Across the volcanic ridge.
Today was another day of flying down trail, 12 hours of walking without a stop and it felt great. My legs just love these long days. Today ended up being 24 miles of hard hiking, beginning with a stiff climb from the Lower Wairaki Hut to a Saddle in the Takitimu Forest, then across an exposed volcanic ridge to a campground on the edge of the Linton Station, read Linton Ranch if it was back home.
Our before the dawn.
From the campground I was on private land for the next 17 miles and we’d had lots of warnings that the owners were incredibly uptight about hikers straying off the official track through the station, yet just at this point, the TA became very stingy with its trail markings. All through this station and the next, it was nearly impossible at times to know whether or not I was actually on trail. This was infuriating to say the least for a hiker who wants to do the right thing. In forests where the trail was obvious, we had trail markers every few feet, often several in view at a time, but here, where it really mattered, I’d often find myself walking great distances not knowing if I was on trail or not. No markers! And to make matters worse, even my Guthook GPS App. was wrong a times. I’d follow it when I couldn’t find markers, and find after hiking a 1/4 mile along the Guthook, that I could now see the markers along a different fence line than the app was following. A few hundred more markers over the next few stations are desperately needed if the DOC wants to keep us on course across this sensitive private land.
Morning mists just before the climb.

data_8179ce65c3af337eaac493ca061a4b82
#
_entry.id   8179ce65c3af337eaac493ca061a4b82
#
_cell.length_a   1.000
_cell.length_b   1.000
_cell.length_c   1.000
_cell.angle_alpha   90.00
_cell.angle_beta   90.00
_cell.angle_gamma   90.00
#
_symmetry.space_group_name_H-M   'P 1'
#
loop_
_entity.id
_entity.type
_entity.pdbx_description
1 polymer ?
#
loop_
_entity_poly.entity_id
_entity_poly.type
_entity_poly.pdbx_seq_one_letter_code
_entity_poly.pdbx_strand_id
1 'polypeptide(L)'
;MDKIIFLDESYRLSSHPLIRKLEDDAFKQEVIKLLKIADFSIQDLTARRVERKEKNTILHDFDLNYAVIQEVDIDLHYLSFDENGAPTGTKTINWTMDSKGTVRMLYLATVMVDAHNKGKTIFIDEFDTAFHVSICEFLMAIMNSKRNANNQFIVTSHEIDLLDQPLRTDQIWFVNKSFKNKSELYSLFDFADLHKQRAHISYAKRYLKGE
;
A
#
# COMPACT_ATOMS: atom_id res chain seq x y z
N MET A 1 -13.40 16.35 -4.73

In spite of the frustration with the trail through the Linton Station, it was beautiful country, lovely rivers cutting through rugged, rolling hills, patches of forest and old dirt roads that topped out to magnificent views, and pastures as far as the eye could see. Sheep, there were lots of sheep everywhere.
It was a sheep day.
Eventually the trail bottomed out at Birchwood, more a crossing than a town, and I found my way to the old Birchwood Lodge, a funky set of buildings that was clearly a working farm and had been at one time a bit of a dude ranch for city folk wanting to experience the country. Now the old bunk house was filled with Backpackers and other hardscrabble travelers from all over the world.
We hiked right through fields. These are turnips and those sheep are being rounded up by a couple of well trained dogs and their master.
I heard an American accent in the crowd and struck up a conversation with Elizabeth Morton, who was just finishing up a big section of the TA. Turns out she knows my good friends Nancy “Why Not” Huber, Erin “Wired” Saver, and Coyote! She lives part time in NZ and partly in the States and is a Triple Crown hiker who helped Nancy out while Nancy was hiking the TA 2 years ago and then went on to hike the Great Divide Trail in Canada with Wired. She’s an ice core driller who spends time at MacMurdo Base in Antarctica, so of course I asked if she knew Coyote, and she answered, “You mean Yote?” What a small world! There is such a tiny bunch of long distance hikers, and yet we meet each other all over the world, and it happens over and over again. These are very long trails we hike, but they’re extremely narrow.
I met a number of other really nice folks during the evening as well. Such an interesting bunch!
Oh, and there were mushrooms today, all day. I picked so many I couldn’t carry anymore. I had real mushroom soup for dinner, and my backpacker meal was filled with the little delights.
Another lovely day in this beautiful country.